US 4036816 A
A novel thermosetting phenol-formaldehyde resin having a preponderance of benzyl ether linkages is characterized by its infra-red spectrum which exhibits absorption at wave numbers of about 1010 cm- 1, 1050 cm- 1 and 1230 cm- 1. The infrared spectrum has a particular ratio of absorbance at 1010 cm- 1, measured from a base line drawn between wave members of 1030 cm- 1 and 950 cm- 1, to that at 1230 cm- 1, measured from a base line drawn between wave numbers of 1130 cm- 1 and 1310 cm- 1 which is less than about 0.1. These novel resins are prepared by the controlled addition of strong acids to thermosetting phenol-formaldehyde resins having a preponderance of benzyl ether linkages and an infrared spectrum exhibiting large adsorption at wave numbers of 1230 cm- 1, 1050 cm- 1 and 1010 cm- 1, causing a decrease of at least 35% in the ratio of absorbance at 1010 cm- 1, measured from a base line drawn between wave numbers of 1030 cm- 1 and 950 cm- 1 to that at 1230 cm- 1, measured from a base line drawn between wave numbers of 1130 cm- 1 and 1310 cm- 1, while leaving substantially unaltered the absorbance at wave numbers of 1230 cm- 1 and 1050 cm- 1. The novel resin is capable of many applications and is normally tack-free, although the tack may be controlled by the addition of an organic solvent, such as phenol, thereto.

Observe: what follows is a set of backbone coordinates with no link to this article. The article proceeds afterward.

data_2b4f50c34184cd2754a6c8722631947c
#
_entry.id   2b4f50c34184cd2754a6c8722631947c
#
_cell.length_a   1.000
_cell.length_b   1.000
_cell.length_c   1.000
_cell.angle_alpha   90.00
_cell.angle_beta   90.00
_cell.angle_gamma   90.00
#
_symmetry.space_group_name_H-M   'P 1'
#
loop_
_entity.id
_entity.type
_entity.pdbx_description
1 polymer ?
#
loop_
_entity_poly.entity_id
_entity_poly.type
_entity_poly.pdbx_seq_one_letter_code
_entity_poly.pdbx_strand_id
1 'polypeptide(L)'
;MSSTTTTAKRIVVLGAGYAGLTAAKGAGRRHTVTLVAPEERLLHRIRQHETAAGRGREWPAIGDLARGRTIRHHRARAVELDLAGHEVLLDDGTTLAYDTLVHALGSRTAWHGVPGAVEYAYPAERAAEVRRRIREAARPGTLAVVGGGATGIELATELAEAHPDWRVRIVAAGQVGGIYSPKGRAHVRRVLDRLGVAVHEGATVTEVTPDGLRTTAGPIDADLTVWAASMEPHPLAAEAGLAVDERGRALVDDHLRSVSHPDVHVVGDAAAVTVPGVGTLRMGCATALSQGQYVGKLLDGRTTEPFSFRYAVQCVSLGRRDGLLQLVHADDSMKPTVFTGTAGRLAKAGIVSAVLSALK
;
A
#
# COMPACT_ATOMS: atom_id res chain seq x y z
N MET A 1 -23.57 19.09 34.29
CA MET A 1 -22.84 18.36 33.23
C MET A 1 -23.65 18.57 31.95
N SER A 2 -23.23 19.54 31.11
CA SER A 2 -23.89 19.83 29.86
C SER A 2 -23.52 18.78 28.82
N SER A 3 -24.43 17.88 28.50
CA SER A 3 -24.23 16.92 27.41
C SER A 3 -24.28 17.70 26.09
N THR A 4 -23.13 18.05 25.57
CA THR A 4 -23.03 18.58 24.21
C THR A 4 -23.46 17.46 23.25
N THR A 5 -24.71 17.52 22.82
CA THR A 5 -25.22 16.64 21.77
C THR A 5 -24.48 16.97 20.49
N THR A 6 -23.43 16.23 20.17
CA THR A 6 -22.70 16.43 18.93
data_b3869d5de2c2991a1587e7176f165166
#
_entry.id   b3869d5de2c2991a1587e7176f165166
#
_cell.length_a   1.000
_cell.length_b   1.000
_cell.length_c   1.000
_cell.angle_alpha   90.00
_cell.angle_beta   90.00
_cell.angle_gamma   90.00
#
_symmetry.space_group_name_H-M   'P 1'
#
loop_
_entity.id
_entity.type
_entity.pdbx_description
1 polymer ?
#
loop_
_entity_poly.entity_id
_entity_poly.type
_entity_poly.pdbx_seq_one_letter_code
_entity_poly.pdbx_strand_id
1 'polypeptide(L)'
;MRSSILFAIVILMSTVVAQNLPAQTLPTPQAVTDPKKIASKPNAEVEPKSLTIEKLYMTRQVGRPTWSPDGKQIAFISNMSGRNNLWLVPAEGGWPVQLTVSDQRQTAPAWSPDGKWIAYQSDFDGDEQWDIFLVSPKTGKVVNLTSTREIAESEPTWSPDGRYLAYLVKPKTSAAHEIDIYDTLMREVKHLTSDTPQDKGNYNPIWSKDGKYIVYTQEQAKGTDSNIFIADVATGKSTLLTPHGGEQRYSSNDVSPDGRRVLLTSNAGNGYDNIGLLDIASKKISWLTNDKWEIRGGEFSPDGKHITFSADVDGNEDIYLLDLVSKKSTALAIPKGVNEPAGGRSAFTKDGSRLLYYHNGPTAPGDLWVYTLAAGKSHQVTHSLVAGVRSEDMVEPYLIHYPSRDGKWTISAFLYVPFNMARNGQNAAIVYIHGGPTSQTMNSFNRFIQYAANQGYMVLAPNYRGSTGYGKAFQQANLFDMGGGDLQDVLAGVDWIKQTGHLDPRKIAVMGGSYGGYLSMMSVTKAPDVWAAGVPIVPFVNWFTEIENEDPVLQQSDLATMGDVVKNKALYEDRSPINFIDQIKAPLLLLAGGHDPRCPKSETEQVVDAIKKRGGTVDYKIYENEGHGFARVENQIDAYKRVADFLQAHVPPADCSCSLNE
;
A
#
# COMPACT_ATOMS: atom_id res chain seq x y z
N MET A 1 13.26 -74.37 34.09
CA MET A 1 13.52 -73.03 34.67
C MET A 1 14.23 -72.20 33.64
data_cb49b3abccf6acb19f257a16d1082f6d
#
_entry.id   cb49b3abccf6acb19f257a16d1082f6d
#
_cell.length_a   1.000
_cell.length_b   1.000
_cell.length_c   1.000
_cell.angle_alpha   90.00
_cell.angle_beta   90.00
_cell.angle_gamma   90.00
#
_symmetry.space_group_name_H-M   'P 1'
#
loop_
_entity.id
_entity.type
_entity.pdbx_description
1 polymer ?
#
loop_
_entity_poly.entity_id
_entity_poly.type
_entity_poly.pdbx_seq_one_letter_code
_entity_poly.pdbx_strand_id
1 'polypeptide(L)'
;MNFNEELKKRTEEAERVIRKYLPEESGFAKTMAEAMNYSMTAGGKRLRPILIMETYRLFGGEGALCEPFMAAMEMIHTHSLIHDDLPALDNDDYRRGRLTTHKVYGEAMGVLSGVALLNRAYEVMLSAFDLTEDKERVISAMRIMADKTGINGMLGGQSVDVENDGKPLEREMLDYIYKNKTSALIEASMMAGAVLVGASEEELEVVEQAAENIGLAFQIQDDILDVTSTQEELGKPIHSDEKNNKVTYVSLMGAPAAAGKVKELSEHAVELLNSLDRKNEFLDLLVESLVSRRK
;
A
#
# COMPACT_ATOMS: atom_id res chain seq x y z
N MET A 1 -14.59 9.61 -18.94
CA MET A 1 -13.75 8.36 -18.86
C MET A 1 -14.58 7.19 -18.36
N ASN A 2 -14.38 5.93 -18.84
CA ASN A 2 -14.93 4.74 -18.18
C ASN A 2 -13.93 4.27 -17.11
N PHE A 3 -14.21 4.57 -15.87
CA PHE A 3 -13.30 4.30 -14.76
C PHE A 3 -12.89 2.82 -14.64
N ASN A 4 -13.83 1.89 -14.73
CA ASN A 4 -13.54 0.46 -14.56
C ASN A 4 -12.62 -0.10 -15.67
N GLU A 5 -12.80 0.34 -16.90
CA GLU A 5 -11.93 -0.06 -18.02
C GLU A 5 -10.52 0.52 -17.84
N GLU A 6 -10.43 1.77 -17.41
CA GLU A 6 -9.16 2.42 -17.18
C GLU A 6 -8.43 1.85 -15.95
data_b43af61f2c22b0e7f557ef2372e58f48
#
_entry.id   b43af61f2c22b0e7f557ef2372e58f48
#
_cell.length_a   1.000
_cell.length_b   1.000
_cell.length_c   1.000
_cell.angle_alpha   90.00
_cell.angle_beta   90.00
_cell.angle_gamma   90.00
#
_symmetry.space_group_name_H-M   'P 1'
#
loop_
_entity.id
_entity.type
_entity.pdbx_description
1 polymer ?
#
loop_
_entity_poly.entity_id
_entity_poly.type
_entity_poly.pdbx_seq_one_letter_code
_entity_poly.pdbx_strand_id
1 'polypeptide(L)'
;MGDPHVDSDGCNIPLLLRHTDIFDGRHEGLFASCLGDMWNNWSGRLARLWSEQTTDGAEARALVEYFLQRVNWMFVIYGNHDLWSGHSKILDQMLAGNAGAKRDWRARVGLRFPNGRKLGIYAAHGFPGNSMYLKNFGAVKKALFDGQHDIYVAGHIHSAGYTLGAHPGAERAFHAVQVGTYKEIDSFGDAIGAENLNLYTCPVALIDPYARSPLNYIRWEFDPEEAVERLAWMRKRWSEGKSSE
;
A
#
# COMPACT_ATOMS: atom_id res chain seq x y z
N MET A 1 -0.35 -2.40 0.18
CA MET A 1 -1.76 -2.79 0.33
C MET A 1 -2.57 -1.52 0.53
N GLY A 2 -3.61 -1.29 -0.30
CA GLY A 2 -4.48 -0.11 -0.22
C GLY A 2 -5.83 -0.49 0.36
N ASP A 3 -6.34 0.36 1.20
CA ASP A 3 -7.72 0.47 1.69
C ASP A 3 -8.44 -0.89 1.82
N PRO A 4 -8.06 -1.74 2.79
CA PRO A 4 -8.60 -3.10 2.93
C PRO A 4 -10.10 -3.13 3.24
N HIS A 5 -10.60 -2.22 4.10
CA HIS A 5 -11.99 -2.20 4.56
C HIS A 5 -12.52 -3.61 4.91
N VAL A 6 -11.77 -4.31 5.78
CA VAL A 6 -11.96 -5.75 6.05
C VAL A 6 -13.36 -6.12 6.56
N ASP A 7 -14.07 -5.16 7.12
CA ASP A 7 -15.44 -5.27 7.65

1. A method for the production of a thermosetting phenol-formaldehyde resin, which comprises:
reacting phenol with formaldehyde in an aqueous reaction medium in the presence of a metal carboxylate catalyst therefor to form a thermosetting phenol-formaldehyde resin having benzyl ether linkages and hemiformal groups ortho to the phenolic hydroxyl groups and an infra-red spectrum which displays large absorption at wave numbers of approximately 1230 cm- 1, 1050 cm- 1 and 1010 cm- 1,
contacting said resin with at least one strong acid to cause a decrease of at least 35% in the ratio of absorbance at 1010 cm- 1, measured from a base line drawn between wave numbers of 1030 cm- 1 and 950 cm- 1, to that at 1230 cm- 1, measured from a base line drawn between wave numbers of 1130 cm- 1 and 1310 cm- 1, to a value less than about 0.1, while leaving substantially unaffected the absorption at wave numbers of 1230 cm- 1 and 1050 cm- 1, and
recovering the resulting thermosetting phenol-formaldehyde resin having a preponderance of benzyl ether linkages ortho to the phenolic hydroxyl groups, having substantially no tendency to cure upon extensive standing at ambient temperature and being capable of rapid cure at elevated temperature.
2. The method of claim 1 wherein said strong acid is an aryl sulfonic acid.